This thought- provoking scenario compels the reader to follow Weisman's string of consciousness which attempts to answer two fundamental questions. Would nature be forever impaired by our destructive practices or would it simply heal itself back to its pristine, pre-human state? Perhaps the only hint that once, we humans were, like many other species whose ancient skeletal frames are now carefully preserved in history museums across the globe, just transient guests in nature's abode. Perhaps the trace of our former presence embedded only in the faint glow of a surface scar, littered with thick cast iron and chromium alloys. But whilst such a prospect is bound to make readers fidget on their sofas uncomfortably, they're also given a light hearted image of fire hydrants, casually sprouting amidst cacti as one of the few remaining signs of `Earthly humanity'.
Weisman predicts how other forms of life would adapt without the presence of humans by giving as prime example natural reserves and sanctuaries where human intervention has been minimal. Such places include Białowieża Forest, the Kingman Reef, and the Palmyra Atoll. He also approaches important figures, some of them like biologist E. O. Wilson in an attempt to foresee the return of native plants by looking into the spread of pre historic vegetation. In Weisman's view, megafauna would flourish whilst animals which constitute urban pests such as rats would die off from a lack of a continual supply of food that is plentiful in today's modern cities.
The author uses the city of New York as an example of how nature would take over in almost no time, even over a developed urban area such as modern day New York. Weisman foresees how New York's roads will cave in as a result of underground streams flooding subway corridors and how native fauna and flora would slowly take over and out survive the invasive exotic species once brought forth by explorers insistent on diversifying the city's vegetation.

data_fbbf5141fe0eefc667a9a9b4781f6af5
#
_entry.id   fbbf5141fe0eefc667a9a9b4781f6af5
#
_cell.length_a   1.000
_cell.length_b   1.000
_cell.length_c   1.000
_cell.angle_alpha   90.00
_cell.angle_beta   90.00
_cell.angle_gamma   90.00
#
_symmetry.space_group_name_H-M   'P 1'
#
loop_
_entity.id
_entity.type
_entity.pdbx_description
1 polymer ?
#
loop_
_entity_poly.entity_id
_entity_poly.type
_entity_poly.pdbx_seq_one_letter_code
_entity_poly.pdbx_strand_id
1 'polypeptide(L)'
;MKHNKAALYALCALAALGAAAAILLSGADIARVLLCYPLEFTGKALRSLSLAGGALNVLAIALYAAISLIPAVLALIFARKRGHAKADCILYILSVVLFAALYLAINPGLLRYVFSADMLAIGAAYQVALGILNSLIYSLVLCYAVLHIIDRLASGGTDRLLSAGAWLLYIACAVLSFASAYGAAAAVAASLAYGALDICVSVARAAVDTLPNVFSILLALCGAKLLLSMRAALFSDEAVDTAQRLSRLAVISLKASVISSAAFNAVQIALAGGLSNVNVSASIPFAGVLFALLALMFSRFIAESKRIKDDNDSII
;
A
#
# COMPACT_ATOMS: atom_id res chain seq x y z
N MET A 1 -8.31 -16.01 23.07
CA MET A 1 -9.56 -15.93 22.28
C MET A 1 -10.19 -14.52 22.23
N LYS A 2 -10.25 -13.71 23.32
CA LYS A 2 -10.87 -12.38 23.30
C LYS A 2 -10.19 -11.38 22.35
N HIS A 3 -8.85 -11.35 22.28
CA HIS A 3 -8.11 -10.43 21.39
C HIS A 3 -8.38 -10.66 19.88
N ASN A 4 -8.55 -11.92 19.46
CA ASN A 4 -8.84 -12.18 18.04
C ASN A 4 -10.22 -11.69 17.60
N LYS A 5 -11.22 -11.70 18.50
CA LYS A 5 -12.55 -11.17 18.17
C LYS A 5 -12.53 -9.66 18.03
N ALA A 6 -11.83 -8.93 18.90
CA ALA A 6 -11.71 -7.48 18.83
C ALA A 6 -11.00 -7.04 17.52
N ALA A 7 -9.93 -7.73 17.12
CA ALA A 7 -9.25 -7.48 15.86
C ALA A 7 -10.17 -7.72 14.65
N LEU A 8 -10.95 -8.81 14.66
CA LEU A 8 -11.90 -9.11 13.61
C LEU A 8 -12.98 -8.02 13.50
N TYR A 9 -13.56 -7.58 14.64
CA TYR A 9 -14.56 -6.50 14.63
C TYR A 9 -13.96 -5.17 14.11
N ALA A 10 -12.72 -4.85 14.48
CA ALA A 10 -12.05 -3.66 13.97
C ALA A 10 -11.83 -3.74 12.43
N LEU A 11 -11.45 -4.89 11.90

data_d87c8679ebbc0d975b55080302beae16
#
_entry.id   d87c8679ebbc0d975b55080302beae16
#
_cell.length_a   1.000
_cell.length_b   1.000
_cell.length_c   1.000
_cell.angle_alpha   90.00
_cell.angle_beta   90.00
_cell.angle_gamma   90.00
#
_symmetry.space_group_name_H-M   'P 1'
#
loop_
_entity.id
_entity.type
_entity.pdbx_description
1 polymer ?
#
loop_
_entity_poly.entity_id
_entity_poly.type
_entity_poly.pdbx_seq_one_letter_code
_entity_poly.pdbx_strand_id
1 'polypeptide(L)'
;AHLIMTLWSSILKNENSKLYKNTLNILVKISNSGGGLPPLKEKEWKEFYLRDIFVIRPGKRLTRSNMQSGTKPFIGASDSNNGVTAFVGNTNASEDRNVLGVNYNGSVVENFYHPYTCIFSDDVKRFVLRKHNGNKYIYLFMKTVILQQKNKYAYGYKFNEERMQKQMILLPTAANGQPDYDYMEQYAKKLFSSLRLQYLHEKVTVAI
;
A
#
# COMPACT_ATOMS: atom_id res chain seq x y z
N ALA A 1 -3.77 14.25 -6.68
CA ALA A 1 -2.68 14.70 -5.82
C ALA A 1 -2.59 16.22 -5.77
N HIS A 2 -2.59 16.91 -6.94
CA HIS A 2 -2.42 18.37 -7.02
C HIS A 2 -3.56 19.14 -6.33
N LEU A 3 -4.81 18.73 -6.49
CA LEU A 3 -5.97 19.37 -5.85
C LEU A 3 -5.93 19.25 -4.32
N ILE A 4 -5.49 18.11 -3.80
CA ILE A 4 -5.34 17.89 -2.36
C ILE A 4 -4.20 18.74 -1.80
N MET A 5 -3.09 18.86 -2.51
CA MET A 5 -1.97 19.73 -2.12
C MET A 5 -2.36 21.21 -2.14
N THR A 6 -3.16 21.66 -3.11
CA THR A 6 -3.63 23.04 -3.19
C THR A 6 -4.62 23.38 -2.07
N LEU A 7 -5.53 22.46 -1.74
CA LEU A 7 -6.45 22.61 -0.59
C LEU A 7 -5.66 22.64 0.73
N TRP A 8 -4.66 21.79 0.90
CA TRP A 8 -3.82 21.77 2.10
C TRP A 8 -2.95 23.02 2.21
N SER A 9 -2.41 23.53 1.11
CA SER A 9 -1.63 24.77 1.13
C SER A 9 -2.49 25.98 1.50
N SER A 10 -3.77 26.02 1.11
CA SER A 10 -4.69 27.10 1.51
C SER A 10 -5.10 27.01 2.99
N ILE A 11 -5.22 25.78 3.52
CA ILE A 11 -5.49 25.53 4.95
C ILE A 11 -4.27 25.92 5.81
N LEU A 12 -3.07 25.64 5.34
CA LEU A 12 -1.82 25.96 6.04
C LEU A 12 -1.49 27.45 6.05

But Weisman also looks at the suburban world, and assesses the impact of nature on abandoned middle class, residential homes. Yet again, the eroding power of water will damage the existent wood frames and rusting the metals to the point of collapse. 500 years later and all that'll remain out of a house once booming with human activity are dishwasher parts, stainless steel cookware and plastic handles that stubbornly persist in becoming part of our 21st century legacy.
And yet, Weisman does not entirely embrace the notion that the world as a human construct is all doom and gloom. He delves into matters deep, as for instance when he raises the question of the legacy humans will have left behind and strives to reach a verdict in humanity's defence. Perhaps our impact on the natural environment and the planet as a whole has not been as detrimental, as it has changed the face of a planet, where someday our ancestral monuments will tell our story to an entirely new, and altogether different inhabitants.
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TOP 1000 REVIEWERon 25 September 2012
In 1994 the author of this book wrote an article for Harper's about how nature had re-occupied the deserted area around Chernobyl. This was followed in 2005 by an article in Discover Magazine entitled "Earth Without People". The author then expanded this article and in 2007 published this book.

I had expected a different structure. On page one I expected the proposition that suddenly all humans on Earth had disappeared to be followed in the rest of the book of a description of how nature reclaimed the world. Instead this book is thematic, each chapter discussing a different topic, how humans have affected this topic and what would happen when humans cease to affect it.